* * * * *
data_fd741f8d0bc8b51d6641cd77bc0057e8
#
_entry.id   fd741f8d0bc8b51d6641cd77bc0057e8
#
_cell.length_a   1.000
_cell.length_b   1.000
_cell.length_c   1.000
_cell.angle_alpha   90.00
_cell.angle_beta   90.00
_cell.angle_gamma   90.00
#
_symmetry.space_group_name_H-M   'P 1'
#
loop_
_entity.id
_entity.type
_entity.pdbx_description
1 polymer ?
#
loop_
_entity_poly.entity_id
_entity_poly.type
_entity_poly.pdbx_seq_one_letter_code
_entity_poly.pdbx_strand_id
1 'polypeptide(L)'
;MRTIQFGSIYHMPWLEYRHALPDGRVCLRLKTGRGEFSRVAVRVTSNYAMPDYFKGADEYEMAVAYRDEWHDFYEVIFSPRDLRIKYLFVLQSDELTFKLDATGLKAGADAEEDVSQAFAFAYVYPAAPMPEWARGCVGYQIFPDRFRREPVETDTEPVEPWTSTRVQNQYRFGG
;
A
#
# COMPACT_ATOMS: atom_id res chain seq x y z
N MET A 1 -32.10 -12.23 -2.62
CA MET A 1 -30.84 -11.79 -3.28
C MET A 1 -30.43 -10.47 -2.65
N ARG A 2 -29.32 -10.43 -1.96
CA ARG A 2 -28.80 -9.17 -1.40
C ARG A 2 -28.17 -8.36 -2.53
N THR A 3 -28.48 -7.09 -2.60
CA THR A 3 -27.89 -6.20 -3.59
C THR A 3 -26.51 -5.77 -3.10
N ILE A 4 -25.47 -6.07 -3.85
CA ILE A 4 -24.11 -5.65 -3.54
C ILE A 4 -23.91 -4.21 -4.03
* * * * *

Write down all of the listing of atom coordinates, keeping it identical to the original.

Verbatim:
data_fd741f8d0bc8b51d6641cd77bc0057e8
#
_entry.id   fd741f8d0bc8b51d6641cd77bc0057e8
#
_cell.length_a   1.000
_cell.length_b   1.000
_cell.length_c   1.000
_cell.angle_alpha   90.00
_cell.angle_beta   90.00
_cell.angle_gamma   90.00
#
_symmetry.space_group_name_H-M   'P 1'
#
loop_
_entity.id
_entity.type
_entity.pdbx_description
1 polymer ?
#
loop_
_entity_poly.entity_id
_entity_poly.type
_entity_poly.pdbx_seq_one_letter_code
_entity_poly.pdbx_strand_id
1 'polypeptide(L)'
;MRTIQFGSIYHMPWLEYRHALPDGRVCLRLKTGRGEFSRVAVRVTSNYAMPDYFKGADEYEMAVAYRDEWHDFYEVIFSPRDLRIKYLFVLQSDELTFKLDATGLKAGADAEEDVSQAFAFAYVYPAAPMPEWARGCVGYQIFPDRFRREPVETDTEPVEPWTSTRVQNQYRFGG
;
A
#
# COMPACT_ATOMS: atom_id res chain seq x y z
N MET A 1 -32.10 -12.23 -2.62
CA MET A 1 -30.84 -11.79 -3.28
C MET A 1 -30.43 -10.47 -2.65
N ARG A 2 -29.32 -10.43 -1.96
CA ARG A 2 -28.80 -9.17 -1.40
C ARG A 2 -28.17 -8.36 -2.53
N THR A 3 -28.48 -7.09 -2.60
CA THR A 3 -27.89 -6.20 -3.59
C THR A 3 -26.51 -5.77 -3.10
N ILE A 4 -25.47 -6.07 -3.85
CA ILE A 4 -24.11 -5.65 -3.54
C ILE A 4 -23.91 -4.21 -4.03